Sarah Cannon - May 05, 2021

Gwen Spector

Gwen Spector, Complex GI Nurse Navigator, Sarah Cannon Cancer Institute at Medical City Healthcare

Summer can be a challenging time for someone going through cancer treatment. Gwen Spector, Complex GI Nurse Navigator at Sarah Cannon Cancer Institute at Medical City Healthcare, shares tips on how to prevent problems that may take the fun out of your summer plans.

These are general recommendations and do not take the place of your doctor's instructions.

1. Plan ahead

  • Talk with your healthcare team and know your restrictions and precautions before making plans.
  • Do your homework before going places to make sure they can accommodate any special needs.
  • Make a list of things you need to do and buy. Recruit friends and family to assist you. Make sure to check product labels for approved ingredients.
  • Consider creating new traditions if you are unable to participate in typical summer activities.

2. Stay hydrated and keep cool

Dehydration is a common side effect for people going through cancer treatment. It can be caused from fever or losing water through sweating, vomiting, diarrhea, ostomy output, or draining wounds. People who are elderly or have other medical conditions like diabetes or kidney disease are at increased risk.

  • Drink fluids throughout the day. Aim for eight, eight-ounce glasses, more if you are sweating or losing extra body fluids as mentioned above. Carry a refillable water bottle with you at all times.
  • Water, coconut water, and herbal teas are great hydration choices. Add a little citrus or fruit juice to water if you do not like to drink plain water. Other choices include popsicles and broth. Caffeine and alcohol should be avoided because they can cause dehydration. Electrolyte drinks can be helpful, but some contain more sugar than electrolytes. Beverages with high sugar content can cause diarrhea and high blood sugar levels in some people.
  • Drink cold or iced fluids to cool off.* Carry a portable ice chest with you to keep cold fluids on hand.
  • Buy a cooling towel or vest to help you cool down quickly in hot temperatures.
  • Stay in air-conditioned places when possible, and rest in shady areas when outside.

*If you are receiving chemotherapy called oxaliplatin, avoid extremely cold or iced drinks and discuss further recommendations with your healthcare team.

3. Protect skin from burning

Some medications, cancer treatments, and loss of/thinning hair can make you more prone to burn.

  • Wear sunscreen with at least SPF 30. Reapply every two hours and after you get wet.
  • Cover sensitive areas of your body such as healing incisions, parts of the body treated with radiation, or a chemo port with loose fitting tightly woven clothes. Wear a hat that is tightly woven with a wide brim and don't forget to wear sunglasses.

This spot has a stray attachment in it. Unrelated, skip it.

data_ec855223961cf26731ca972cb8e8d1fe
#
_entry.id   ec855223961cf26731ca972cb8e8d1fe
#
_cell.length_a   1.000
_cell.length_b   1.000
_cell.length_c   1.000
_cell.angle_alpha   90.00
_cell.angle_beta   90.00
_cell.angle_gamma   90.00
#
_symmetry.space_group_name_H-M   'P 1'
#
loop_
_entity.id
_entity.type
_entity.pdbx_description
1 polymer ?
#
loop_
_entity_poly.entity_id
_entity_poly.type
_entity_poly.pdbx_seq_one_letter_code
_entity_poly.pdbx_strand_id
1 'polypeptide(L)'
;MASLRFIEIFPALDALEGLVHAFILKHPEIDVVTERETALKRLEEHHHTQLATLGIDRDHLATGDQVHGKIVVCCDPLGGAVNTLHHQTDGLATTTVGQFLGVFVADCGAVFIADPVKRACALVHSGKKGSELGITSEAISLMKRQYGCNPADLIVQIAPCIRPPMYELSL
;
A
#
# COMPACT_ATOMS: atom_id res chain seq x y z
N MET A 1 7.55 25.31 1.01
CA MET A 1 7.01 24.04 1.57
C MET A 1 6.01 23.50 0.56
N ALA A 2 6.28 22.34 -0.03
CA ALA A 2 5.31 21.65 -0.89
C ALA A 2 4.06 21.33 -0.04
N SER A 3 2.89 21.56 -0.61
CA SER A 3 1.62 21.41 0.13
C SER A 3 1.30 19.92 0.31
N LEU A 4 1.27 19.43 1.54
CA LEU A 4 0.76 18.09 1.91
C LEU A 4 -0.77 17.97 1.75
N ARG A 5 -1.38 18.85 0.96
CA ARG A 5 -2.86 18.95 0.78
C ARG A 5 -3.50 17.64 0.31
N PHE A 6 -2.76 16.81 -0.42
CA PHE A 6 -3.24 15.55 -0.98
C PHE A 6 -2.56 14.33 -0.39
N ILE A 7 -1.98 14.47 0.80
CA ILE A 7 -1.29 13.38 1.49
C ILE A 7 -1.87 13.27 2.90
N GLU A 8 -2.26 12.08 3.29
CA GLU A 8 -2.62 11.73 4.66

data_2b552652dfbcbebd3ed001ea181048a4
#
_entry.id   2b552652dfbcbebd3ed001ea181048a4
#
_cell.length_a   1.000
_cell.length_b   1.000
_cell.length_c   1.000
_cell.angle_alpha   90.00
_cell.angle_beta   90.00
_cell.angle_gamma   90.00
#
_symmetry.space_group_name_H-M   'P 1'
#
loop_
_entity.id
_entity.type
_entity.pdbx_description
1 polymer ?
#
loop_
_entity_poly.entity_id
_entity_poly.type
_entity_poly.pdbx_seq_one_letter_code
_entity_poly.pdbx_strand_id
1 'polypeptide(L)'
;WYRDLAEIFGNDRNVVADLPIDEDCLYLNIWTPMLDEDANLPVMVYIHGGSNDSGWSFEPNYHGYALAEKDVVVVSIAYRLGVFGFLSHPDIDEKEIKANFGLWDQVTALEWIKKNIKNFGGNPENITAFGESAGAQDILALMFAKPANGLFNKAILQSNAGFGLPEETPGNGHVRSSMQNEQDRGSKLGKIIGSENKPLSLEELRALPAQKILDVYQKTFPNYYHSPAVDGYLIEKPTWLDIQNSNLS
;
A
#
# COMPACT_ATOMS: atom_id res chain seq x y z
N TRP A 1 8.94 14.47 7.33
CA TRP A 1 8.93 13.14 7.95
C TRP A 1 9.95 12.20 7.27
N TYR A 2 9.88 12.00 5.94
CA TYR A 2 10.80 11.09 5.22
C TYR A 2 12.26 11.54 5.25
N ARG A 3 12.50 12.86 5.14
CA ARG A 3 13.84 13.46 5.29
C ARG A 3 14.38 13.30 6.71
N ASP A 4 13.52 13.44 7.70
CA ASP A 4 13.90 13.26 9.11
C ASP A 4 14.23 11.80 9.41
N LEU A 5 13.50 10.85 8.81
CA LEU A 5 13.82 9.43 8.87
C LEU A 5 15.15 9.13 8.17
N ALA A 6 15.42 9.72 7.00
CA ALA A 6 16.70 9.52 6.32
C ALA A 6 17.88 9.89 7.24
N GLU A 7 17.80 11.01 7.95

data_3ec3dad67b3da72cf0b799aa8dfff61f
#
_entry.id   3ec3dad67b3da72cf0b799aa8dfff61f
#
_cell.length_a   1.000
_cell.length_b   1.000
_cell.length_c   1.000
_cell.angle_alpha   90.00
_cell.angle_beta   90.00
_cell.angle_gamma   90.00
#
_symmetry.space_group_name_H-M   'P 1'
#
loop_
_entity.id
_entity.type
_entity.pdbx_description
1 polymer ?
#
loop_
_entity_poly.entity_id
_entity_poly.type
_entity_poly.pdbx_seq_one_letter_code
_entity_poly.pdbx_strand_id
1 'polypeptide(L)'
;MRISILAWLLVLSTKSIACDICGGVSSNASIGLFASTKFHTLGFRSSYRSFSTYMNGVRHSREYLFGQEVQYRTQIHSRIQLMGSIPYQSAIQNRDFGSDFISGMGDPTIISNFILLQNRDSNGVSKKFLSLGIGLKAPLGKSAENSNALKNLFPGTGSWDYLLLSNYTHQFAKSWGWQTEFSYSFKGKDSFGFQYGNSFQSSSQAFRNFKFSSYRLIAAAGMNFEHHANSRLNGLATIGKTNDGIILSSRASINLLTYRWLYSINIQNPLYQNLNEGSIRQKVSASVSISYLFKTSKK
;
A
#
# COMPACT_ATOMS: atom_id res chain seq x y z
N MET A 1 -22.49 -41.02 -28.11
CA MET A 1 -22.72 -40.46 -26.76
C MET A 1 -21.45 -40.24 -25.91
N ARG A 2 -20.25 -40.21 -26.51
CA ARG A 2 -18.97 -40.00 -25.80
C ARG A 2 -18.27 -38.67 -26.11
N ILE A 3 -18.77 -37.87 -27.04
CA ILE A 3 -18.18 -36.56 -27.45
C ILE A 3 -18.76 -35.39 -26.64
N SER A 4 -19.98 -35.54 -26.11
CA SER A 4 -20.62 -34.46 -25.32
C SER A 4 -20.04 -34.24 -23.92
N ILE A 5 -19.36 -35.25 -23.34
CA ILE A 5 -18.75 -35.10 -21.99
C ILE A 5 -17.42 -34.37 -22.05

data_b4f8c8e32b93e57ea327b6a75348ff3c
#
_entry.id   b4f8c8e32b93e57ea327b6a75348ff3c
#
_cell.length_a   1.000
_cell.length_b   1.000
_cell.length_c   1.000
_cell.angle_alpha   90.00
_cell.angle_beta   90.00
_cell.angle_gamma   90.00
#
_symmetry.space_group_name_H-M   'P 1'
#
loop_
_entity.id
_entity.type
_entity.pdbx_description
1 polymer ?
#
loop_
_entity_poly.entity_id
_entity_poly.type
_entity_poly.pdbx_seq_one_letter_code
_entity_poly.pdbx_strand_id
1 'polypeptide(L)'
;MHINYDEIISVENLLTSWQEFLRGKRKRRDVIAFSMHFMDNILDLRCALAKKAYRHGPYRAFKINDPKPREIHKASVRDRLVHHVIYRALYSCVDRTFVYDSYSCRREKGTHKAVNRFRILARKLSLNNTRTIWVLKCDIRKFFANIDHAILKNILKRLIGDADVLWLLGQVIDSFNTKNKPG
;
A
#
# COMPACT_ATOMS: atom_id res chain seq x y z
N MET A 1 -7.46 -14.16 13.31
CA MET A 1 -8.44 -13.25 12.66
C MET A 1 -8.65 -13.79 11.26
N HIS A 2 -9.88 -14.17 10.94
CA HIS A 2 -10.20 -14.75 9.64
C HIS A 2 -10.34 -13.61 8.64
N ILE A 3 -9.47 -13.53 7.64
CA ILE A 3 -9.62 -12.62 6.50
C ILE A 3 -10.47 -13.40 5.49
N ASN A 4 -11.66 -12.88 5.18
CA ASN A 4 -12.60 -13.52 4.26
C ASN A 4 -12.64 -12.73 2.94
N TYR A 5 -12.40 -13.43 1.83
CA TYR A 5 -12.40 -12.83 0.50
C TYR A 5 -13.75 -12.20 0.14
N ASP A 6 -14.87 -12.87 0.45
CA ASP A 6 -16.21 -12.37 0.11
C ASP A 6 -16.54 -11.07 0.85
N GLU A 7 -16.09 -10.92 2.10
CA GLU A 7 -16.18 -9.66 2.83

• Stay out of direct sunlight during the hours of 10 a.m. – 3 p.m.

4. Take precautions to prevent infection

Summer is a time for outdoor activities, but things like low blood counts, open wounds, and implanted medical devices can increase your risk of infection.

  • Foods that are left outside for too long or not cooked thoroughly invite unwanted guests like bacteria. Avoid buffets, uncooked foods, or foods you did not witness being prepared. Bring your own food if necessary to ensure eating safely. See for a list of safe foods.
  • Drink bottled water and avoid drinks with ice when you are unsure of the safety of the tap water.
  • Don't go in public swimming places such as community pools, lakes, and rivers.
  • Protect your skin from unwanted cuts by always wearing footwear when walking and putting on gloves when gardening.
  • Avoid insect bites.

5. Travel prepared

  • Follow travel guidelines from the Centers for Disease Control and Prevention (CDC), and speak with your doctor to understand if getting the COVID vaccine is right for you.
  • Consider purchasing medical travel insurance if your insurance doesn't cover medical expenses while traveling.
  • Get familiar with the medical facilities at your travel destination(s). Ask your doctor for recommendations and create an emergency medical plan.
  • Bring your medical history with you, including a list of your medications, treatment history, and doctors' contact numbers.
  • Pack more medications and medical supplies than you think you will need in case of unexpected delays. Don't pack these in checked bags or leave them in a hot vehicle.
  • Get assistance from the TSA before flying.
  • Prevent blood clots by getting up and walking every one-two hours and doing leg exercises when sitting for long periods.

6. Be mindful

While you may be on vacation, your cancer may have other plans. Pay attention to your body and seek medical attention immediately for signs and symptoms of dehydration or infection.

If you have questions or want more information on how to prevent problems and navigate challenges this summer, call askSARAH at (844) 482-4812 and speak to a nurse available 24/7 or visit askSARAH online.